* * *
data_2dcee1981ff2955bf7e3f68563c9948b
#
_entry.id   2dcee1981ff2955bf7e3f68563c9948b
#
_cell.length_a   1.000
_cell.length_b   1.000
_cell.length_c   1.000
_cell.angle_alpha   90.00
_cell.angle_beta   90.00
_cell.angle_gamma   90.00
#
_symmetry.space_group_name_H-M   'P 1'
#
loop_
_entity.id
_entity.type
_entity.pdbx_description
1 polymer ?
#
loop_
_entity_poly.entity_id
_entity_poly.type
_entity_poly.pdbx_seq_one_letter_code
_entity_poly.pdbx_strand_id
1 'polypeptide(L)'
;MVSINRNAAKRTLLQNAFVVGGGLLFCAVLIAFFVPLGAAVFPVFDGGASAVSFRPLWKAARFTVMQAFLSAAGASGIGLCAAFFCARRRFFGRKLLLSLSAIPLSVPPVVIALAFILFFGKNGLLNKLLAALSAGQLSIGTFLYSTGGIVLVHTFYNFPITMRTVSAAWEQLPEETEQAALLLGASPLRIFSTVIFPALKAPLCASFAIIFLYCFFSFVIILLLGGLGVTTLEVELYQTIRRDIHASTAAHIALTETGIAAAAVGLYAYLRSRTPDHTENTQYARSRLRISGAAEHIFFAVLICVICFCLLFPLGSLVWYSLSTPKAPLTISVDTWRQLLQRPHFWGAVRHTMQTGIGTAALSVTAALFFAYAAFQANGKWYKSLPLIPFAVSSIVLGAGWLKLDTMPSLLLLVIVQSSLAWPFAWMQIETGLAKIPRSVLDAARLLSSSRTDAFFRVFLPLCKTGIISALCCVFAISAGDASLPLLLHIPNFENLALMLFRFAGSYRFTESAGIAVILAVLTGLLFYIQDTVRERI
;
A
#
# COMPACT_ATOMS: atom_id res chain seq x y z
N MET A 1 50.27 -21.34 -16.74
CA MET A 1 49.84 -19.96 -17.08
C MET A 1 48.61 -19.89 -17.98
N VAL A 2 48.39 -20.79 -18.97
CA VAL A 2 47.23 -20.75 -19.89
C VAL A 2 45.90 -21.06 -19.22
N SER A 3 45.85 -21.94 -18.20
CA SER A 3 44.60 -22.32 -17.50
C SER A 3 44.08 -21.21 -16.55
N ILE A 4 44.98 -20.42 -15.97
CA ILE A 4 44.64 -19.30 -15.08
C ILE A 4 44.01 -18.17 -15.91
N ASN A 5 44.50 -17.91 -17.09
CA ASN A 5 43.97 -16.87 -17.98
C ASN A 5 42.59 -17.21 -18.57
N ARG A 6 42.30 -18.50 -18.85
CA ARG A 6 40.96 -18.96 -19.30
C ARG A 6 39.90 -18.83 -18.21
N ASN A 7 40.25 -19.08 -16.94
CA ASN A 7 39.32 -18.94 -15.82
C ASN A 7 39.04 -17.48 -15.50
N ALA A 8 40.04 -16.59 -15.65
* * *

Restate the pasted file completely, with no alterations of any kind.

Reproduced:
data_2dcee1981ff2955bf7e3f68563c9948b
#
_entry.id   2dcee1981ff2955bf7e3f68563c9948b
#
_cell.length_a   1.000
_cell.length_b   1.000
_cell.length_c   1.000
_cell.angle_alpha   90.00
_cell.angle_beta   90.00
_cell.angle_gamma   90.00
#
_symmetry.space_group_name_H-M   'P 1'
#
loop_
_entity.id
_entity.type
_entity.pdbx_description
1 polymer ?
#
loop_
_entity_poly.entity_id
_entity_poly.type
_entity_poly.pdbx_seq_one_letter_code
_entity_poly.pdbx_strand_id
1 'polypeptide(L)'
;MVSINRNAAKRTLLQNAFVVGGGLLFCAVLIAFFVPLGAAVFPVFDGGASAVSFRPLWKAARFTVMQAFLSAAGASGIGLCAAFFCARRRFFGRKLLLSLSAIPLSVPPVVIALAFILFFGKNGLLNKLLAALSAGQLSIGTFLYSTGGIVLVHTFYNFPITMRTVSAAWEQLPEETEQAALLLGASPLRIFSTVIFPALKAPLCASFAIIFLYCFFSFVIILLLGGLGVTTLEVELYQTIRRDIHASTAAHIALTETGIAAAAVGLYAYLRSRTPDHTENTQYARSRLRISGAAEHIFFAVLICVICFCLLFPLGSLVWYSLSTPKAPLTISVDTWRQLLQRPHFWGAVRHTMQTGIGTAALSVTAALFFAYAAFQANGKWYKSLPLIPFAVSSIVLGAGWLKLDTMPSLLLLVIVQSSLAWPFAWMQIETGLAKIPRSVLDAARLLSSSRTDAFFRVFLPLCKTGIISALCCVFAISAGDASLPLLLHIPNFENLALMLFRFAGSYRFTESAGIAVILAVLTGLLFYIQDTVRERI
;
A
#
# COMPACT_ATOMS: atom_id res chain seq x y z
N MET A 1 50.27 -21.34 -16.74
CA MET A 1 49.84 -19.96 -17.08
C MET A 1 48.61 -19.89 -17.98
N VAL A 2 48.39 -20.79 -18.97
CA VAL A 2 47.23 -20.75 -19.89
C VAL A 2 45.90 -21.06 -19.22
N SER A 3 45.85 -21.94 -18.20
CA SER A 3 44.60 -22.32 -17.50
C SER A 3 44.08 -21.21 -16.55
N ILE A 4 44.98 -20.42 -15.97
CA ILE A 4 44.64 -19.30 -15.08
C ILE A 4 44.01 -18.17 -15.91
N ASN A 5 44.50 -17.91 -17.09
CA ASN A 5 43.97 -16.87 -17.98
C ASN A 5 42.59 -17.21 -18.57
N ARG A 6 42.30 -18.50 -18.85
CA ARG A 6 40.96 -18.96 -19.30
C ARG A 6 39.90 -18.83 -18.21
N ASN A 7 40.25 -19.08 -16.94
CA ASN A 7 39.32 -18.94 -15.82
C ASN A 7 39.04 -17.48 -15.50
N ALA A 8 40.04 -16.59 -15.65